Georg Wilhelm Richmann, a Baltic German electrical investigator, was born July 22, 1711. His homeland was subsequently subsumed into the Russian Empire by Peter the Great (Peter I), and Richmann ended up in St. Petersburg, the city founded by Peter, and the seat of the Russian Academy of Sciences, also founded by Peter. Richmann eventually became professor of physics at the Academy and director of the physical cabinet. In the 1740s, electrical phenomena aroused the interest of nearly every physical scientist, especially after the accidental invention of the Leyden jar in 1745. Richmann threw himself into electrical pursuits and distinguished himself from many other investigators by his quest for precision, desiring instruments to measure the force of electrical attraction and repulsion. He invented one, a kind of electrometer, that he described and illustrated in a paper in the Novi commentarii of the Academy in 1752. It was known that a piece of thread or foil, attached at one point to an electrified object, will flare out from that object, and the greater the charge, the greater the angle of separation. Richmann found a way to fix a scale behind such a thread so that the angle could be accurately measured. In the engraving that accompanied his paper, the two electrometers below are attached to electrodes connected to a Leyden jar (second image).
Then in 1752, Benjamin Franklin in the American colonies asserted not only that lightning is an electrical phenomenon, but that an experiment could demonstrate the truth of his supposition. Insulate a “sentry-box,” Franklin suggested, stick a metal rod up into a storm, and see if one could charge a Leyden jar from the clouds (indicating that lightning is electrical). The experiment was first done successfully at Marly-la-ville in France in May of 1752, as sparks were drawn from the rod. Richmann wanted to do this himself, so that he could use his electrometer to measure the force of atmospheric electricity, so he set up an iron rod in his house connected to a wire on the roof, with his electrometer mounted on the iron rod. On Aug. 6, 1753, a thunderstorm moved in, and he rushed home from the Academy, taking with him the Academy’s engraver (presumably to record some images). The engraver ended up being a witness to a most historic event. As the storm gathered and Richmann had his eye on his electrometer, the engraver saw a small ball of lightning leap from the bar to Richmann’s forehead, sending him soundlessly to the floor. An explosion then scattered things around the room, and the engraver ran for help to fight the resulting fire, while Mrs. Richmann rushed in to find her husband not just stunned, as the engraver thought, but dead. Richmann was the first fatal victim of electrical investigation, and sentry-box experiments ceased immediately. The engraver did not do his job and record the event with his pencil or burin (at least so far as I know), so we must have recourse to the wood-engraving in Louis Figuier’s Les merveilles de la science, some 115 years later (first image). Figuier also provided an illustration of the more successful sentry-box experiment in Marly, if you are interested.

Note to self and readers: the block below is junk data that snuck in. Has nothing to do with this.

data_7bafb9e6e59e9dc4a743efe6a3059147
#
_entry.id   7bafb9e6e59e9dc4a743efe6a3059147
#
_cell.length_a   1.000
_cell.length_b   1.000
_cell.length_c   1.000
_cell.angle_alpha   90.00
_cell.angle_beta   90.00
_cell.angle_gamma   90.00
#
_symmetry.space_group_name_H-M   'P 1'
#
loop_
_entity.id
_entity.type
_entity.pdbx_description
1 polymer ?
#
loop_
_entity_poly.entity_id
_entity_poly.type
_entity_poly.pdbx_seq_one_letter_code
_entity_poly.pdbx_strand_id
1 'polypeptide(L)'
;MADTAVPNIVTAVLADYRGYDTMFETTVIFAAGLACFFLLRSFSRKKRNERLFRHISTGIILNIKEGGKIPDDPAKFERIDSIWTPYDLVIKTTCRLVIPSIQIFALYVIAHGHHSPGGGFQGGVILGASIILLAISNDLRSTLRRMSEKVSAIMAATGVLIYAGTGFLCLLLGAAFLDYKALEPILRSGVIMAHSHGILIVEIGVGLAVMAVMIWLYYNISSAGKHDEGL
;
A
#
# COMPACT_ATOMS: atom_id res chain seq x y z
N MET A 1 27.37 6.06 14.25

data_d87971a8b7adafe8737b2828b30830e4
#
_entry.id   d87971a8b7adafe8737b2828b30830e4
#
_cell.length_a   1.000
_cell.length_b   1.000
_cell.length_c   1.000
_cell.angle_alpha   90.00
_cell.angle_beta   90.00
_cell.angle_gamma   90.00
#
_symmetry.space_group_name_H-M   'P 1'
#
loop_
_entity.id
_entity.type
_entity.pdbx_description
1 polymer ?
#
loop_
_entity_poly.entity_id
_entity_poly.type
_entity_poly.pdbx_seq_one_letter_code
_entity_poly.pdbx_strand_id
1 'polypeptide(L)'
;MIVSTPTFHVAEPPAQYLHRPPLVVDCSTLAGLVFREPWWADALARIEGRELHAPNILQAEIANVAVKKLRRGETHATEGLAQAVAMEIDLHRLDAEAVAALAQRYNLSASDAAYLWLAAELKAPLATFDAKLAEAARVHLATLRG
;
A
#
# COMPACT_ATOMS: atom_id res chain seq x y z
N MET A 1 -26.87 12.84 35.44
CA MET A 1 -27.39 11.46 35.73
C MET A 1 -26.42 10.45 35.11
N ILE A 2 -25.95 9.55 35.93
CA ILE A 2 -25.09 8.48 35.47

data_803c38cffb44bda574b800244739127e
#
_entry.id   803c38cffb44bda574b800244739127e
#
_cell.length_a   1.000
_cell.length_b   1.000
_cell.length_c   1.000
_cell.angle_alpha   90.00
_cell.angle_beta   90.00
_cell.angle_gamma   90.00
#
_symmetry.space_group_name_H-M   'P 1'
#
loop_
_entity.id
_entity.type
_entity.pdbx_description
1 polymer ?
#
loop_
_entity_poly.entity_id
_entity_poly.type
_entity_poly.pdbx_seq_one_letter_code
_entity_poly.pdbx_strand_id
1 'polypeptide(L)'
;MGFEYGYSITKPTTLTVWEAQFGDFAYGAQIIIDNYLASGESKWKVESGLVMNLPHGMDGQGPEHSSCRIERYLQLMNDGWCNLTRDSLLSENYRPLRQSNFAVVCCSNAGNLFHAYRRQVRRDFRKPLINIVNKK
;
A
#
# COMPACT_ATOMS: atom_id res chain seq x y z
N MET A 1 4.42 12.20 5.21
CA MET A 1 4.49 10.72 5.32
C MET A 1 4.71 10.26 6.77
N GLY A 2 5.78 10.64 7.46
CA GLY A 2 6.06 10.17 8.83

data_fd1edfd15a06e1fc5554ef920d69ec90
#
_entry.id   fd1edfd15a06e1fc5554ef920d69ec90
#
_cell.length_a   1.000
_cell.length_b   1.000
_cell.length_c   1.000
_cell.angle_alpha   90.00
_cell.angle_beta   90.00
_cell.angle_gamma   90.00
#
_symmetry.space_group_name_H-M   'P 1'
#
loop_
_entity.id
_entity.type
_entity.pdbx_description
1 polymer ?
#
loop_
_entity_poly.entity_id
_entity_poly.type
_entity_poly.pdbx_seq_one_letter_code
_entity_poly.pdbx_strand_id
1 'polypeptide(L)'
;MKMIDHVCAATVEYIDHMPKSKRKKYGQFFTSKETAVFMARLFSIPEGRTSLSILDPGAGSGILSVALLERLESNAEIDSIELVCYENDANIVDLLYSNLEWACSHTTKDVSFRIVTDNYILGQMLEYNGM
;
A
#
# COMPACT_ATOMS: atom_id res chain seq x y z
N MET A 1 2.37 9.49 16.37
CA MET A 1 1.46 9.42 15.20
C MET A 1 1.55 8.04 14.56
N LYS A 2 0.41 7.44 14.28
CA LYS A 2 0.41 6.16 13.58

Several weeks after the incident, a letter was written by someone at the Academy, announcing the circumstances of Richmann’ s death, and eventually that letter was translated into English and published in the Pennsylvania Gazette for Mar. 5, 1754. You can read the complete letter here. The final paragraph of the publication is of interest because it bears the unmistakable stamp of Benjamin Franklin and seems to have been added by him. We quote the paragraph in full:
The new Doctrine of Lightning is, however, confirm’d by this unhappy Accident; and many Lives may hereafter be sav’d by the Practice it teaches. M. Richmann being about to make Experiments on the Matter of Lightning, had supported his Rod and Wires by Electrics per se, which cut off their Communication with the Earth; and himself standing too near where the Wire terminated, help’d with his Body to compleat that Communication. It is plain the Wire conducted the Lightning to him thro’ the whole Length of the Gallery: And had his Apparatus been intended for the Security of his House, and the Wire (as in that Case it ought to be) continued without Interruption from the Roof to the Earth, it seems more than probable that the Lightning would have follow’d the Wire, and that neither the House nor any of the Family would have been hurt by that unfortunate Stroke.
Franklin was quite right – the key to surviving lightning in the laboratory is to make sure that you are NOT connected to ground, and that your prime conductor IS. Richmann got it backwards, and it cost him his life.
Richmannn is moderately well appreciated by the Russian populace, even though he is little known in the West. This is probably because Richmann was well-liked and respected by Mikhail Lomonosov, and Russians revere Lomonosov more than any other early scientific figure. There is a monument with a bust of Richmann in his hometown of Pärnu, Estonia.
We would like to acknowledge John Heilbron’s authoritative book, Electricity in the 17th and 18th Centuries (1979), for help in compiling this post.
Dr. William B. Ashworth, Jr., Consultant for the History of Science, Linda Hall Library and Associate Professor emeritus, Department of History, University of Missouri-Kansas City. Comments or corrections are welcome; please direct to firstname.lastname@example.org.